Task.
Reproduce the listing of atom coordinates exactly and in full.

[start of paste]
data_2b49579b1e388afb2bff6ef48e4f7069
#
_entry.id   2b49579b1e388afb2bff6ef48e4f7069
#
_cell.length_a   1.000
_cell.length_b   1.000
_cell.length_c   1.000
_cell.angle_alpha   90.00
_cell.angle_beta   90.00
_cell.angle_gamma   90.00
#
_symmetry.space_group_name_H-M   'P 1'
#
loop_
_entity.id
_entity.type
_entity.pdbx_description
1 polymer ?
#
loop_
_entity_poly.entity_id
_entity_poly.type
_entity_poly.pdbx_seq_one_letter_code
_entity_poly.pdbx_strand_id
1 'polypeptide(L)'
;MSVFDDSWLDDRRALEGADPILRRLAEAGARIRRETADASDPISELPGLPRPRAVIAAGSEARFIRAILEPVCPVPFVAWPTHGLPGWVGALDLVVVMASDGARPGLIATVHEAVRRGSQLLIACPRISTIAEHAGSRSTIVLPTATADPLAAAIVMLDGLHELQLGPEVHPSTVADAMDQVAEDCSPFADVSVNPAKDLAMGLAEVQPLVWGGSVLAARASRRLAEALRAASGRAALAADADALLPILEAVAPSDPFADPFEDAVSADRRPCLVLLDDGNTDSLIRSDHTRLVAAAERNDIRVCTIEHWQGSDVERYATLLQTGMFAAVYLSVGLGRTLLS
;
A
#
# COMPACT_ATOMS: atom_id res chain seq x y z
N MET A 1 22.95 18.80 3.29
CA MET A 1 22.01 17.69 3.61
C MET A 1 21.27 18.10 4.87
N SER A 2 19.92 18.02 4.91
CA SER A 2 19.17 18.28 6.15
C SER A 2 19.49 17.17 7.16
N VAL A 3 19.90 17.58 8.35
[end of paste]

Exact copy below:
data_2b49579b1e388afb2bff6ef48e4f7069
#
_entry.id   2b49579b1e388afb2bff6ef48e4f7069
#
_cell.length_a   1.000
_cell.length_b   1.000
_cell.length_c   1.000
_cell.angle_alpha   90.00
_cell.angle_beta   90.00
_cell.angle_gamma   90.00
#
_symmetry.space_group_name_H-M   'P 1'
#
loop_
_entity.id
_entity.type
_entity.pdbx_description
1 polymer ?
#
loop_
_entity_poly.entity_id
_entity_poly.type
_entity_poly.pdbx_seq_one_letter_code
_entity_poly.pdbx_strand_id
1 'polypeptide(L)'
;MSVFDDSWLDDRRALEGADPILRRLAEAGARIRRETADASDPISELPGLPRPRAVIAAGSEARFIRAILEPVCPVPFVAWPTHGLPGWVGALDLVVVMASDGARPGLIATVHEAVRRGSQLLIACPRISTIAEHAGSRSTIVLPTATADPLAAAIVMLDGLHELQLGPEVHPSTVADAMDQVAEDCSPFADVSVNPAKDLAMGLAEVQPLVWGGSVLAARASRRLAEALRAASGRAALAADADALLPILEAVAPSDPFADPFEDAVSADRRPCLVLLDDGNTDSLIRSDHTRLVAAAERNDIRVCTIEHWQGSDVERYATLLQTGMFAAVYLSVGLGRTLLS
;
A
#
# COMPACT_ATOMS: atom_id res chain seq x y z
N MET A 1 22.95 18.80 3.29
CA MET A 1 22.01 17.69 3.61
C MET A 1 21.27 18.10 4.87
N SER A 2 19.92 18.02 4.91
CA SER A 2 19.17 18.28 6.15
C SER A 2 19.49 17.17 7.16
N VAL A 3 19.90 17.58 8.35